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How Word Choice and Language Sets the Tone of Your Essay

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  • 0:07 How Words and Language…
  • 0:46 Word Choice
  • 3:04 Language
  • 4:34 Lesson Summary
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Lesson Transcript
Instructor: Doresa Jennings

Doresa holds a Ph.D. in Communication Studies.

In this video, we will discuss how word choice sets the tone for your essay. This includes letting the reader know if you are angry, happy or even attempting to refrain from bias. These tools bring your 'voice' into your writing.

How Words and Language Convey a Message

When it comes to writing, there is only so much punctuation can do to set the tone. It becomes the actual words we use that let people know exactly what we mean. There are also times when you have to convey a message beyond mere words to the reader. There are certain tools that we can use to bring our voice to the piece as well. To demonstrate, let's follow our new friend, Kayla, as she deals with various suitors that have asked for her hand in marriage via love letter. While she will be letting some of the guys down, let's see if we can figure out how she really feels about them through the words that she uses.

Word Choice

The words that we use can set the tone for our essay. For example, if Kayla has been sent a note asking for her hand in marriage, she must pay particular attention to how she responds. Suitor 1 may be a bit of a jerk, and Kayla wants to make it clear she isn't interested. We might see her response as something like this:

'No way, you big jerk!'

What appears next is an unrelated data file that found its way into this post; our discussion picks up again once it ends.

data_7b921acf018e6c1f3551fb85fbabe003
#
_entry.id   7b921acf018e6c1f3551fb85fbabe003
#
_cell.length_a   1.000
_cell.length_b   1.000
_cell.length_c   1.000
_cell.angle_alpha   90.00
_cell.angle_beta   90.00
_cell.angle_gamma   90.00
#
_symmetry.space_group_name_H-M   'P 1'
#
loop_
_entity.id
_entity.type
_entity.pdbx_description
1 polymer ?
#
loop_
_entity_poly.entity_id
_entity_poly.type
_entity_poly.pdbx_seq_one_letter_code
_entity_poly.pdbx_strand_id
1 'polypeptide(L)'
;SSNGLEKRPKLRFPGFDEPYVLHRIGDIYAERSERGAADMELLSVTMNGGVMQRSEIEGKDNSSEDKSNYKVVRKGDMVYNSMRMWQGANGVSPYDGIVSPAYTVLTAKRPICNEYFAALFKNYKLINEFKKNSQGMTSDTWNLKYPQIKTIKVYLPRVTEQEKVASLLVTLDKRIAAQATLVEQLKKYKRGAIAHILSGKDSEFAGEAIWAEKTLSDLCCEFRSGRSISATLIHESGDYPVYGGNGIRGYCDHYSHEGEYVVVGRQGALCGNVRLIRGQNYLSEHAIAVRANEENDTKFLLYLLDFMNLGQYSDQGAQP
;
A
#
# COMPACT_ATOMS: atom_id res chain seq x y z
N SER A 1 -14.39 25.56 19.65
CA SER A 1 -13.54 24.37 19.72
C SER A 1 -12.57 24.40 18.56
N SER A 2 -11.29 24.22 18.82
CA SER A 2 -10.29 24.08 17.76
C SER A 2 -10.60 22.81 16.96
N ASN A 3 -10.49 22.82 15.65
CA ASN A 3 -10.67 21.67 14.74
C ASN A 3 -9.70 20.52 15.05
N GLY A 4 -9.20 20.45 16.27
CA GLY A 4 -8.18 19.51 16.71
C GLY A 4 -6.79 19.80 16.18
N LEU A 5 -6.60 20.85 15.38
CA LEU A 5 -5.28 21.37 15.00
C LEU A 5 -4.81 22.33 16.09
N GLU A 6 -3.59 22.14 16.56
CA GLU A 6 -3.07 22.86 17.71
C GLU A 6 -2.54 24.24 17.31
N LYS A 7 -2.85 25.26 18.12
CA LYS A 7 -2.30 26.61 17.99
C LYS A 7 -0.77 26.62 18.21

Even without the exclamation point, we can pretty much understand Kayla is not only saying 'No,' but also 'No chance, and don't come back Jack!'

Suitor 2 might also have no chance at marriage with Kayla, but she wants to let him off easily. She may respond a bit more gently but still be clear:

'Thank you so much for the wonderful proposal, but unfortunately I can't accept. I have given my heart to another.'

Here, while Kayla is kind, she also made it clear that Suitor 2 shouldn't ask for her hand again.

Now Suitor 3 is a bit tricky. While he doesn't come in first for the man of Kayla's dreams, he is a close second. So, while she has to let this suitor down, she also wants to let him down in a way that leaves the door open for the future. Her response might read something like this:

'Thank you so much for this proposal. If this were a different time, maybe my heart would allow me to say yes. However, at this time, I can't accept. Perhaps in the future the timing will be right for both of us.'

So, while the answer was no for now, Kayla did leave the door open with Suitor 3, letting him know not to completely give up hope.

Now, let's move on to Suitor 4. This lucky chap just happened to be the right guy at the right time. Kayla can give a short, sweet and to-the-point response:

'Yes.'

Oftentimes, when we are writing an affirmative response, writing something that isn't controversial or writing something with which our audience is likely to agree, we can be a bit more brief.

Language

When we speak of language in terms of tone, this can be considered the words we use to surround important information. For instance, sometimes we might make statements such as 'The following information is critical.' This alerts the reader that he or she should pay particularly close attention to what follows.

So, our highly sought-after Kayla might have informed Suitor 3 to pay close attention to what she was writing by starting with 'Pay close attention to what I am about to write.' This would have set him up for understanding that he was about to read something that would require thought, give him things to ponder and maybe even have a hidden message or two. He would've understood she wanted him to go beyond her 'No' and dig a bit deeper into her response.

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